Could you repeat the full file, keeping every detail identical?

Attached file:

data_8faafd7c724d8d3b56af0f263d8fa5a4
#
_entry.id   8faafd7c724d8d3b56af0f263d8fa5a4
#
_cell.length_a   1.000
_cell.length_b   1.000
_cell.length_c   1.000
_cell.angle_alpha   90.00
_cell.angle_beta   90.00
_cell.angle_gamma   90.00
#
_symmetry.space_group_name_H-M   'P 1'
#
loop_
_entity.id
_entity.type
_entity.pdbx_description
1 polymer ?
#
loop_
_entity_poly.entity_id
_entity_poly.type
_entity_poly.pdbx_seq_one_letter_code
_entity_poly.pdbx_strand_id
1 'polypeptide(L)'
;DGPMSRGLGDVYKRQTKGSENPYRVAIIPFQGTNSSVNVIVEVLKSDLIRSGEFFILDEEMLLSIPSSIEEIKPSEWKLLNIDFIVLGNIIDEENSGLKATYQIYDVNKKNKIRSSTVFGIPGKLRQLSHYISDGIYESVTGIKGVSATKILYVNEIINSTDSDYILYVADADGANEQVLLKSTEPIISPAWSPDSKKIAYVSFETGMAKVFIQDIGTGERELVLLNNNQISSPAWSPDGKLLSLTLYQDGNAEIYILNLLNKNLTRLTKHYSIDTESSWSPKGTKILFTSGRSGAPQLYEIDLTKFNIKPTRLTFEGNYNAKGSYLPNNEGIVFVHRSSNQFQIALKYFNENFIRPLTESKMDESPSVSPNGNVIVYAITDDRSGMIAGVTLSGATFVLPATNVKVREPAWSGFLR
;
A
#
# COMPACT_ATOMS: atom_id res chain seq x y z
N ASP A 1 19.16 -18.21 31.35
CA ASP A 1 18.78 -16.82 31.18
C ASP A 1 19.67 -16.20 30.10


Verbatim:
data_8faafd7c724d8d3b56af0f263d8fa5a4
#
_entry.id   8faafd7c724d8d3b56af0f263d8fa5a4
#
_cell.length_a   1.000
_cell.length_b   1.000
_cell.length_c   1.000
_cell.angle_alpha   90.00
_cell.angle_beta   90.00
_cell.angle_gamma   90.00
#
_symmetry.space_group_name_H-M   'P 1'
#
loop_
_entity.id
_entity.type
_entity.pdbx_description
1 polymer ?
#
loop_
_entity_poly.entity_id
_entity_poly.type
_entity_poly.pdbx_seq_one_letter_code
_entity_poly.pdbx_strand_id
1 'polypeptide(L)'
;DGPMSRGLGDVYKRQTKGSENPYRVAIIPFQGTNSSVNVIVEVLKSDLIRSGEFFILDEEMLLSIPSSIEEIKPSEWKLLNIDFIVLGNIIDEENSGLKATYQIYDVNKKNKIRSSTVFGIPGKLRQLSHYISDGIYESVTGIKGVSATKILYVNEIINSTDSDYILYVADADGANEQVLLKSTEPIISPAWSPDSKKIAYVSFETGMAKVFIQDIGTGERELVLLNNNQISSPAWSPDGKLLSLTLYQDGNAEIYILNLLNKNLTRLTKHYSIDTESSWSPKGTKILFTSGRSGAPQLYEIDLTKFNIKPTRLTFEGNYNAKGSYLPNNEGIVFVHRSSNQFQIALKYFNENFIRPLTESKMDESPSVSPNGNVIVYAITDDRSGMIAGVTLSGATFVLPATNVKVREPAWSGFLR
;
A
#
# COMPACT_ATOMS: atom_id res chain seq x y z
N ASP A 1 19.16 -18.21 31.35
CA ASP A 1 18.78 -16.82 31.18
C ASP A 1 19.67 -16.20 30.10